** I’ve been continuing with this “desert basing” method with my poxwalkers because I want the mob to be uniform.  Once they are done, I think I’m going to try some desert texture products on future Nurgle forces.

*** I know the rock wanted to come home with me because I had to shake it out of my shoe and it was a sharp little bugger too.  Ouch!

35 thoughts on “Bugbear with Mace & Shield Finished

  1. Well done Ann, I do find it very helpful when you and the others explain your painting methods as it has helped improve my skills over the years. your flower look particularly good ,I thought of purchasing them like IMP advised but when I got my static grass guns I found it easier to make them myself ,they are basic but on my scale the do the trick. Oh and don’t you just love it when pebbles are very persistent I can see why you had to include it, it certainly makes the figure !!!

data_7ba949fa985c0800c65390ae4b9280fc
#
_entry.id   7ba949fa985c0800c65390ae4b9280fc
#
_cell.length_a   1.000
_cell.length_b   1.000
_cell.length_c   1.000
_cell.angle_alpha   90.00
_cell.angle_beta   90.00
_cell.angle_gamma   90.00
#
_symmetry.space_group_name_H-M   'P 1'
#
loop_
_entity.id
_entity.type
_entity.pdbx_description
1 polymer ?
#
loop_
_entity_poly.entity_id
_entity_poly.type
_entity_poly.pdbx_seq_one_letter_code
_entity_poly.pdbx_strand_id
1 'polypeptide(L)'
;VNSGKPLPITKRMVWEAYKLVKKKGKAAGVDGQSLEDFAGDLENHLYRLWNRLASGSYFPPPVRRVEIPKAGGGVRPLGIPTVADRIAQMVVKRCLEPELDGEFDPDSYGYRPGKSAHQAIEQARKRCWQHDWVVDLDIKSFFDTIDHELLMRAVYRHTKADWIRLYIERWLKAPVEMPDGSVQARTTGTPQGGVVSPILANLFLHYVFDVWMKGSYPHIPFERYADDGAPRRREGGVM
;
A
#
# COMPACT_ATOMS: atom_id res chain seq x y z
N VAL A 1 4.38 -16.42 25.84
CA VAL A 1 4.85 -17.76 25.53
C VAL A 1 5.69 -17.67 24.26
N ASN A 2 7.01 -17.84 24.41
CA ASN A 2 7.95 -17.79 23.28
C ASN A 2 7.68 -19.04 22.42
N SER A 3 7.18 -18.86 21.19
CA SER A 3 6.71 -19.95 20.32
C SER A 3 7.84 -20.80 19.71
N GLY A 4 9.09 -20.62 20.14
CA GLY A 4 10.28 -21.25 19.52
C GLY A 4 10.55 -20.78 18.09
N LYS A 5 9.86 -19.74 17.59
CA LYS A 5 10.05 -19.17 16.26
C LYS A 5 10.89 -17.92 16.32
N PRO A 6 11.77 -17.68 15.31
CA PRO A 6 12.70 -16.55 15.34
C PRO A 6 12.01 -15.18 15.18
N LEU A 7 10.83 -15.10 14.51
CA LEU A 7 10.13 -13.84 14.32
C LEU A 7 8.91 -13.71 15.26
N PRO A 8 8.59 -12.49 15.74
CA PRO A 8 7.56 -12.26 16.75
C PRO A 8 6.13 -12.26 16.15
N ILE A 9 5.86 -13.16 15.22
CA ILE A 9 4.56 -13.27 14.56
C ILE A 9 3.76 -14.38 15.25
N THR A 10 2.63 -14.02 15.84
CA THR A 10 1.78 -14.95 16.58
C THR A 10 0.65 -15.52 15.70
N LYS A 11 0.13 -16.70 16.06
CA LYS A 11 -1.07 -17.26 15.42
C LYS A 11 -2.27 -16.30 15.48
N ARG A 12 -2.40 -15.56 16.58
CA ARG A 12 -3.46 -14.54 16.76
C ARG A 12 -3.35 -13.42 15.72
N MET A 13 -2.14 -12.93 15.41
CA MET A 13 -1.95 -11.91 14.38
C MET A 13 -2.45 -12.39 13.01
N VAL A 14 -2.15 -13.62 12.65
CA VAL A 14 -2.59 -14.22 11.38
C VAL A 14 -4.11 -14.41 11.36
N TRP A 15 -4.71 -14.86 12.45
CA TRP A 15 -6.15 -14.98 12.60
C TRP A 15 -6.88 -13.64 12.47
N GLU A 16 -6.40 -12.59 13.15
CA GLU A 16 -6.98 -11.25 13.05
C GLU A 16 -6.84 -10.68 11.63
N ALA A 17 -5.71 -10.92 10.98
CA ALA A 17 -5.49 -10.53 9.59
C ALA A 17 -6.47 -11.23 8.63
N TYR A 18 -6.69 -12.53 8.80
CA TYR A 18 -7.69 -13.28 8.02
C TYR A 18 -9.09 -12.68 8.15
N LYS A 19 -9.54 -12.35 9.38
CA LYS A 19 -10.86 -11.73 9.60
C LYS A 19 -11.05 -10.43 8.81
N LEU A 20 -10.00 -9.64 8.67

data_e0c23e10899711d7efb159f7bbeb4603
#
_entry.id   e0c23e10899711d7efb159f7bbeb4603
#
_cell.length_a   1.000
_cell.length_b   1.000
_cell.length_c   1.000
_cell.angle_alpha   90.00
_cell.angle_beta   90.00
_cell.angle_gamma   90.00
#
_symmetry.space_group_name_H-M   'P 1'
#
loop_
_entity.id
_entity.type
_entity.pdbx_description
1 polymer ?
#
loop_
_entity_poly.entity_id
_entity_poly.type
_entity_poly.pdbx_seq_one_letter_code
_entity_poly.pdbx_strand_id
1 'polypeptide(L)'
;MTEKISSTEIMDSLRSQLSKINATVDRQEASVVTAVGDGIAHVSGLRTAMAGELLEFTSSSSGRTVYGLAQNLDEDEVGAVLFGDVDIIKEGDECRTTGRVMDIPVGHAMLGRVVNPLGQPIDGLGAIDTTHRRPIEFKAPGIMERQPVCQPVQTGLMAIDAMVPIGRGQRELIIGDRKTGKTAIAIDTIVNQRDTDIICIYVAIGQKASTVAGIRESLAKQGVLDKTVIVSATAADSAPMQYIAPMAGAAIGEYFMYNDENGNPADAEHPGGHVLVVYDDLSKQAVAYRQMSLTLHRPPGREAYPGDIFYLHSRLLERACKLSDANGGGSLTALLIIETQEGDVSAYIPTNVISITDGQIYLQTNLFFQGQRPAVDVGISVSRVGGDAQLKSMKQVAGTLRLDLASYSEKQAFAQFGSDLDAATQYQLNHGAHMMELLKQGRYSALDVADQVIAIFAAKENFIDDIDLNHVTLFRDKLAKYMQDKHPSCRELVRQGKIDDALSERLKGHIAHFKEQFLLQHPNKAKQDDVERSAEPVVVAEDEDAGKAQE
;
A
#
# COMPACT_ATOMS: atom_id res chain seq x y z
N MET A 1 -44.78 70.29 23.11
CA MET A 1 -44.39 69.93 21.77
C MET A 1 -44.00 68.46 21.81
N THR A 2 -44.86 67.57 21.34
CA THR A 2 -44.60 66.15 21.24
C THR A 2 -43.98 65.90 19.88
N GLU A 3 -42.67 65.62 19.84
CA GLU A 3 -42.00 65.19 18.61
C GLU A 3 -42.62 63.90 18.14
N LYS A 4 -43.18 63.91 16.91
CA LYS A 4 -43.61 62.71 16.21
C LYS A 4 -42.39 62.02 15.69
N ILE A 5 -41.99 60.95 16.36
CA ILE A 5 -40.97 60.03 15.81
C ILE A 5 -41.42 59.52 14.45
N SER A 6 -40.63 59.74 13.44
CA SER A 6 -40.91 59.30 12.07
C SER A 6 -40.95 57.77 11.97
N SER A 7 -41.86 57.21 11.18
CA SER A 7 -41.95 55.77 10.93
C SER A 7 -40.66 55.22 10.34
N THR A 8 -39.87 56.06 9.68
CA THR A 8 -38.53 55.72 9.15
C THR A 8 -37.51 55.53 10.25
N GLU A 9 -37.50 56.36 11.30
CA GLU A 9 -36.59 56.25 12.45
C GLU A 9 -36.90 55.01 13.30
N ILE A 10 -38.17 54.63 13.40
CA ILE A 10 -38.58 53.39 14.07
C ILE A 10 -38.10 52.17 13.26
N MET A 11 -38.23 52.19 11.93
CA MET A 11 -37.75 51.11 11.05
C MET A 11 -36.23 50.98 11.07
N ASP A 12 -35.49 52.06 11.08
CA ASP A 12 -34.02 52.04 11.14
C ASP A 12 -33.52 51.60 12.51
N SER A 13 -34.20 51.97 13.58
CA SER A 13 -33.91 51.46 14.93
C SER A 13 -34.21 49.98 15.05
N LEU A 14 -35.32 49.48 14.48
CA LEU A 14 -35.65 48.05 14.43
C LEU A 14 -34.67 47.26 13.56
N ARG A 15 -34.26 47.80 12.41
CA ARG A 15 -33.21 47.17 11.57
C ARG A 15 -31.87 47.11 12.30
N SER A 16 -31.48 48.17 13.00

Liked by 2 people

    • Thank you, Pat. I try to explain what I do in some detail because I want other people to know if they are curious (I know I often am when I’m reading other peoples’ blogs) and because if in a year I go back, then I want to remind myself of how I did something. More than once I’ve painted something that I thought came out ok and then when I try to do it again I realize I have forgotten how I did it the first time and of course I didn’t write down any instructions. So now I do.

      I can see where the static grass gun would be very good to have, especially doing those dioramas for which you are famous. I would imagine that doing them with tufts could get very expensive after awhile.

      The pebble is kind of hard to see at a distance, but I like it as well and think it makes for a nice addition to a close-up picture or an Easter Egg on the tabletop if someone decides to take a closer look. But I figure that any pebble, especially one that sharp, deserves a place in my life given how hard it fought to go home with me. 🙂